Movie Diary 8/29/2016

The 9th Life of Louis Drax (Alexandre Aja, 2016). A kid-in-a-coma-with-weird-powers picture, but a few other kinds of movie too, none of them very interesting. (full review 9/2)

Master and Commander: The Far Side of the World (Peter Weir, 2003). It holds up well, and it might be the best film of 2003.

Massacre (Alan Crosland, 1934). Richard Barthelmess stars as an Indian – for years a sell-out in a Wild West show – who is called back to the reservation and discovers many outrages there. Good role for Barthelmess (and a decent one for Ann Dvorak), and the movie is kind of amazing for how blunt it gets about Native Americans getting the shaft from the United States – in one scene Barthelmess explicitly states that the massacre of native people still goes on today. The DVD is on a Pre-Code collection from Warner, and it’s an example of how much political material could sneak into a Hollywood film before the Code was set in cement.

Breathe Southside (This Week’s Links)

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Tika Sumpter, Parker Sawyers: Southside with You

Links to my reviews published this week in the Herald and Seattle Weekly.

Southside with You. “I kept wondering whether this slip of a film would hold up if it weren’t about people whose future significance we knew.”

Don’t Breathe. “Slick and nasty in a way that prevents it from being pure escapist fun.”

The Intervention. “The situation yields a few expected comic twists, and some mild revelations. But the main fun is the performances by the women.”

Morris from America. “Veers from authentic observations about loneliness to crass sex jokes, sometimes in the same scene.”

Equity. “Plays it ice-cold.”

Movie Diary 8/24/2016

Morgan (Luke Scott, 2016). Ridley’s son directs a little number about an artificial being, grown in a lab and now dangerously unpredictable. Not a good movie in the way Ex Machina was a good movie, but pretty effective as a creepfest. Kate Mara finds a groove, and there are some good go-to people like Paul Giamatti, Michelle Yeoh, and Toby Jones. (full review 9/2)

Movie Diary 8/23/2016

Don’t Breathe (Fede Alvarez, 2016). Slick and sadistic. Jumps the rails in a particularly nasty way at one point. You might think it’d be easy to escape from a house owned by a blind man, but what if I told you the blind man was Stephen Lang? Doesn’t sound so easy now, does it? (full review 8/26)

The Sea of Trees (Gus Van Sant, 2015). Critically lambasted at Cannes in 2015, this finally arrives for a regular run. (Maybe; the Seattle opening has been pushed back to an as-yet-undefined date.) The idea is more than a little woo-woo, but – to beat one of my favorite dead rugs – movies are more than ideas. The mise-en-scene bristles, the cast (Matthew McConaughey, Naomi Watts, Ken Watanabe) is homed in, and Van Sant ponders the nature of trees moving in the breeze, as D.W. Griffith famously said movies should. (full review ?/?)

Movie Diary 8/22/2016

Moby Dick (John Huston, 1956). Huston and cinematographer Oswald Morris treated the film so it would look a certain way, and that’s interesting to see, but beyond that this movie has photographic values that seem very unusual and modern for something shot in the 1950s (the leave-taking from New Bedford, especially). An interesting stab at an unfilmable novel. I saw this on morning TV at a tender age and have never been able to forget the ending from that shocked viewing.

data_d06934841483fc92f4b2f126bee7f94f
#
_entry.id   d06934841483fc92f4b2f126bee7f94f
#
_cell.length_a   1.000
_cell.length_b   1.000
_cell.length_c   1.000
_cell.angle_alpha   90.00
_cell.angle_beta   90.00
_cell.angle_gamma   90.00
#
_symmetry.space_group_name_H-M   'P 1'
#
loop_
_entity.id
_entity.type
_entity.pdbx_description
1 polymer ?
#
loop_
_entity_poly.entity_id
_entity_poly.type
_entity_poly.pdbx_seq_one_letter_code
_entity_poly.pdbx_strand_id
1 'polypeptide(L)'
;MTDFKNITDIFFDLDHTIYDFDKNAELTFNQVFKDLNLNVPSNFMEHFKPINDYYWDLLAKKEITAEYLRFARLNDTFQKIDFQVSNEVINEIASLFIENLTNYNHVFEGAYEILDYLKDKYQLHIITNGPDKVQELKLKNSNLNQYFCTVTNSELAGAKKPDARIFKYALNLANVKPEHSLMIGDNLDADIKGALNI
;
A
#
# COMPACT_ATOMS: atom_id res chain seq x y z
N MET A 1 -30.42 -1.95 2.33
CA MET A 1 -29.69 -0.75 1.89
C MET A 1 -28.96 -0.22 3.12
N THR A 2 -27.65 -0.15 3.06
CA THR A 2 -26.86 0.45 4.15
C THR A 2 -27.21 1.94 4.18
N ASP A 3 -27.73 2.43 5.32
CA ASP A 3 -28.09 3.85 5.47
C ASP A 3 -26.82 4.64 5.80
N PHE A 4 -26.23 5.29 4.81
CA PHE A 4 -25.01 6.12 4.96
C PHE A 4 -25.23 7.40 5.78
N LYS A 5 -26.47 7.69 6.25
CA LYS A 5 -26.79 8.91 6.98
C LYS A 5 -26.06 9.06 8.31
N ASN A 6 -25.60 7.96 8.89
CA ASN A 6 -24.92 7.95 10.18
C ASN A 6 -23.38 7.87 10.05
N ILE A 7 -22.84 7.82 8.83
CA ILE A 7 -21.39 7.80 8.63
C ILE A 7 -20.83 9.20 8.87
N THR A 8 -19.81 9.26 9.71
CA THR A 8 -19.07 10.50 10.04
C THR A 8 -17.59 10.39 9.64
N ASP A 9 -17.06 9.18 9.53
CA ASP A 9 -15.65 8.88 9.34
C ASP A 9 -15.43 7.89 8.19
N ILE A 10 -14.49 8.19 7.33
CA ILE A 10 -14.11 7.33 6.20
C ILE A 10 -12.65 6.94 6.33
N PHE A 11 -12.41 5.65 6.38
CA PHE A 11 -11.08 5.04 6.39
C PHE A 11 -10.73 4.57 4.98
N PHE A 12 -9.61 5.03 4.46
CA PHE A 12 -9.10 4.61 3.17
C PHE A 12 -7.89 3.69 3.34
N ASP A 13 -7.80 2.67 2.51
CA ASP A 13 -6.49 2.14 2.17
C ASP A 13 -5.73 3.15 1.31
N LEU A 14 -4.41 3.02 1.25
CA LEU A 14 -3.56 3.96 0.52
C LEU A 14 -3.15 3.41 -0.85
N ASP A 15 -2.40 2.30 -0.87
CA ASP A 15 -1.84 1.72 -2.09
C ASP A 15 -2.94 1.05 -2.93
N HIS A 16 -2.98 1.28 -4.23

The Mighty Quinn (Carl Schenkel, 1989). I am sincerely curious about how this director, whose career seems otherwise pretty undistinguished, came to direct this film. I hadn’t seem it since it came out, and it stands up as a very pleasant hang-out movie, with Denzel Washington and Robert Townsend at opposite ends of a mystery on a Caribbean island. Plus, Sheryl Lee Ralph sings the title song, which has new lyrics from the Dylan original.

Morris from America (Chad Hartigan, 2016). A 13-year old goes to Heidelberg with his soccer-coaching father (Craig Robinson), in a coming-of-age-by-way-of-hip-hop tale. (full review 8/26

Behold Little Men-Hur (This Week’s Movies)

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Jack Huston, Morgan Freeman: Ben-Hur (Paramount Pictures)

Links to my reviews published this week in the Herald and Seattle Weekly, and etc.

Ben-Hur. “A lot of scrunching.”

Little Men. “Good at the details that speak volumes.”

Lo and Behold: Reveries of the Connected World. “10 vignettes, all related in some way to the outer boundaries of the internet’s reach.”

Don’t forget to check out July’s “Framing Pictures” session, during which Seattle’s film critics sort through The Neon Demon and the work of the late directors Abbas Kiarostami and Michael Cimino. You can watch it online here.

Movie Diary 8/18/2016

The Intervention (Clea DuVall, 2016). A Big Chill-type thing with some old friends and family gathering for a weekend in a house in Savannah and a few overdue confrontations. The very good female cast – Cobie Smulders, Melanie Lynskey, Natasha Lyonne, and DuVall – easily outshine the men, whoever they are. (full review 8/26)

Equity (Meera Menon, 2016). An odd duck in lots of ways, about the taking-public of an IPO, which is a much more mysterious process than I ever expected, not that I ever expected anything, having never thought about this. (full review 8/26)

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